Houston, Texas - A federal jury convicted a Houston-area physician for unlawfully prescribing more than 1.3 million doses of opioids.

According to court documents and evidence presented at trial, Parvez Qureshi, 56, of Houston, Texas, a medical doctor, conspired to and did unlawfully prescribe controlled substances from 2014 through February 2016 for patients at Spring Shadows Medical Clinic of Houston (Spring Shadows), a clinic owned by Rubeena Ayesha, an advanced practice nurse practitioner. Ayesha, 52, of Houston, previously pleaded guilty to participating in the scheme and is awaiting sentencing before U.S. District Judge Kenneth M. Hoyt of the Southern District of Texas.

Trial evidence showed that Qureshi issued unlawful prescriptions for controlled substances to over 90 people on the clinic’s busiest days. So-called “runners” brought numerous people to pose as patients at Spring Shadows and paid for their visits. Spring Shadows charged approximately $250-$500 for each patient visit and required payment in cash.

The evidence also showed that Qureshi pre-signed prescriptions for controlled substances and issued prescriptions for patients who were not evaluated by a physician. Throughout the scheme, Qureshi wrote prescriptions for over 1.3 million dosage units of hydrocodone, and over 40,000 dosage units of oxycodone, both Schedule II controlled substances. Ayesha wrote prescriptions for over one million dosage units of carisoprodol, commonly known as Soma, a Schedule IV controlled substance, usually for patients who had also been prescribed oxycodone or hydrocodone by Qureshi. The combination of oxycodone/hydrocodone and carisoprodol is a dangerous drug cocktail with no known medical benefit. The clinic made over $4 million from prescriptions issued in the scheme, over $1.5 million of which went to Qureshi.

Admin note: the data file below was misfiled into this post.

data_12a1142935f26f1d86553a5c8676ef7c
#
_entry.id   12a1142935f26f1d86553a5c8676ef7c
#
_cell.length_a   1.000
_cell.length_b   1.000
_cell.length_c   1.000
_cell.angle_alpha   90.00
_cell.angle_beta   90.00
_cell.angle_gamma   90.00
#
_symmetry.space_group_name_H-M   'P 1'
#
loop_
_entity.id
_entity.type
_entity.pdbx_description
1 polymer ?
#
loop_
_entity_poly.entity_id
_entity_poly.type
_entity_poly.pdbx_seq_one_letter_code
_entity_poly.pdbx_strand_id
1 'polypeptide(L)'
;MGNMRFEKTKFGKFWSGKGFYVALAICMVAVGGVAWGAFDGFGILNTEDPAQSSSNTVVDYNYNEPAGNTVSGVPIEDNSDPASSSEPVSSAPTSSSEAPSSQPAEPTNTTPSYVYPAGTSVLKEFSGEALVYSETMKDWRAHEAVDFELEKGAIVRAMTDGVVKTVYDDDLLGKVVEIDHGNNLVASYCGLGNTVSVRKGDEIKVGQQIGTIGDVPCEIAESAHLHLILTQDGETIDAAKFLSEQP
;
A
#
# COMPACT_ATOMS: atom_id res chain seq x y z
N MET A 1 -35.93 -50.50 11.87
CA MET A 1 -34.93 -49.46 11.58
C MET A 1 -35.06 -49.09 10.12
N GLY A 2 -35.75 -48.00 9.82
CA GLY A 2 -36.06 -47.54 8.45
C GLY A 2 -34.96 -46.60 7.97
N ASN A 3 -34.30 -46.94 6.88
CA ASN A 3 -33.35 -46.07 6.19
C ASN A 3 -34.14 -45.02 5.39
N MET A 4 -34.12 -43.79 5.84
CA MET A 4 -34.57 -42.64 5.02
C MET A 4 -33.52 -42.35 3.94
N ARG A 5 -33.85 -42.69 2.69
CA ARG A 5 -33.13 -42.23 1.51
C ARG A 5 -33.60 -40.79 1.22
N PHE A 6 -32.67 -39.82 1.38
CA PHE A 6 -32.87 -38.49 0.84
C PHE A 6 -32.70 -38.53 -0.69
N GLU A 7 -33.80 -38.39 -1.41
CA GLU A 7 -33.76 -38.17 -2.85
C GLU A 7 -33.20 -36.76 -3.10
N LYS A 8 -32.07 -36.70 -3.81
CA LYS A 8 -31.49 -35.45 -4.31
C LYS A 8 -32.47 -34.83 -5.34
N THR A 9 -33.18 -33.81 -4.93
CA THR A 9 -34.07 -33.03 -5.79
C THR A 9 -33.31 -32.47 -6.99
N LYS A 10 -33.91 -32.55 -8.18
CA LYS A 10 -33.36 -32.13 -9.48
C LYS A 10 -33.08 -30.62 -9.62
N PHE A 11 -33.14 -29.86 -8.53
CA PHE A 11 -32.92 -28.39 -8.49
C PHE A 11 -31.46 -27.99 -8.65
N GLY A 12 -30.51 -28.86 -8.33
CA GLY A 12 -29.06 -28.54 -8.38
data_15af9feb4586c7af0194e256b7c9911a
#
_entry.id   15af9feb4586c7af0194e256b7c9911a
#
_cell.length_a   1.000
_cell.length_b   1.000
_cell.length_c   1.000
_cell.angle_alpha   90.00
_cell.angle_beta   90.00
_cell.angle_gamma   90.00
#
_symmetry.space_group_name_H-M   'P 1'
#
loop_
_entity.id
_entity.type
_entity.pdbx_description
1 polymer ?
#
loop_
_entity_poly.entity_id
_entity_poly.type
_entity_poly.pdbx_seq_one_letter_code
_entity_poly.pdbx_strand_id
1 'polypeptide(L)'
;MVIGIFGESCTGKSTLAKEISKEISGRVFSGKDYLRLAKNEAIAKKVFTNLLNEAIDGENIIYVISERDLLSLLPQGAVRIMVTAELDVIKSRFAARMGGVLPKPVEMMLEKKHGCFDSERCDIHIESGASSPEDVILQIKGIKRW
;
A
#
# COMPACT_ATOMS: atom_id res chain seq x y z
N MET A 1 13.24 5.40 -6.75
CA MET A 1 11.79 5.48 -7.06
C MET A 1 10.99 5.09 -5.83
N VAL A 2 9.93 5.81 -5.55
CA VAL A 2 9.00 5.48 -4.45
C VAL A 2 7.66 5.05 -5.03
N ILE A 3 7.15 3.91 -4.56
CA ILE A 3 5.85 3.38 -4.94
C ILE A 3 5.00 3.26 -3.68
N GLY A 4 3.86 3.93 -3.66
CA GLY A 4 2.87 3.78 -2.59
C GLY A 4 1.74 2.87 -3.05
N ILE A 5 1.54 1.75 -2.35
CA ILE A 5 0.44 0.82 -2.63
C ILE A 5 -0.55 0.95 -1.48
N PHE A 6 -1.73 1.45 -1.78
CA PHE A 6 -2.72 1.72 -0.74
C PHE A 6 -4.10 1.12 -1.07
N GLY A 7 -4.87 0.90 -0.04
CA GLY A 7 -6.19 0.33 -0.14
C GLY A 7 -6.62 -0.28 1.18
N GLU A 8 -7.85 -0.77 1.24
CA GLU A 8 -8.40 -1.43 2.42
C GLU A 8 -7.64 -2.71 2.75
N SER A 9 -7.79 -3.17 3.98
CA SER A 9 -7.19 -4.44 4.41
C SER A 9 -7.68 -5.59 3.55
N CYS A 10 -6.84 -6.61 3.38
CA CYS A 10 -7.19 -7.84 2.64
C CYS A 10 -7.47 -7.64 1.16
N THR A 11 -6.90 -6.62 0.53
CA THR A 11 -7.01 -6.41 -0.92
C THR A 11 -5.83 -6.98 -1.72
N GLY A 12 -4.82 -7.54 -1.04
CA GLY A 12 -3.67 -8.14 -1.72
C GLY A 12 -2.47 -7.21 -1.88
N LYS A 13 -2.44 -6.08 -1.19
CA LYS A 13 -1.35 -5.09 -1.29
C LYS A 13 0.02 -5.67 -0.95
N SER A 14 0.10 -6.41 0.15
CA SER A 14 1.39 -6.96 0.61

Qureshi was convicted of one count of conspiracy to unlawfully distribute and dispense controlled substances and four counts of unlawfully distributing and dispensing controlled substances. He is scheduled to be sentenced on Jan. 10, 2022, and faces a maximum penalty of 20 years in prison per count. A federal district court judge will determine any sentence after considering the U.S. Sentencing Guidelines and other statutory factors.

Assistant Attorney General Kenneth A. Polite Jr. of the Justice Department’s Criminal Division, Acting U.S. Attorney Jennifer K. Lowery of the Southern District of Texas, and Special Agent in Charge Daniel C. Comeux of the Drug Enforcement Administration’s (DEA’s) Houston Division made the announcement.

DEA investigated the case.

Trial Attorneys Devon Helfmeyer and Monica Cooper of the Criminal Division’s Fraud Section are prosecuting the case.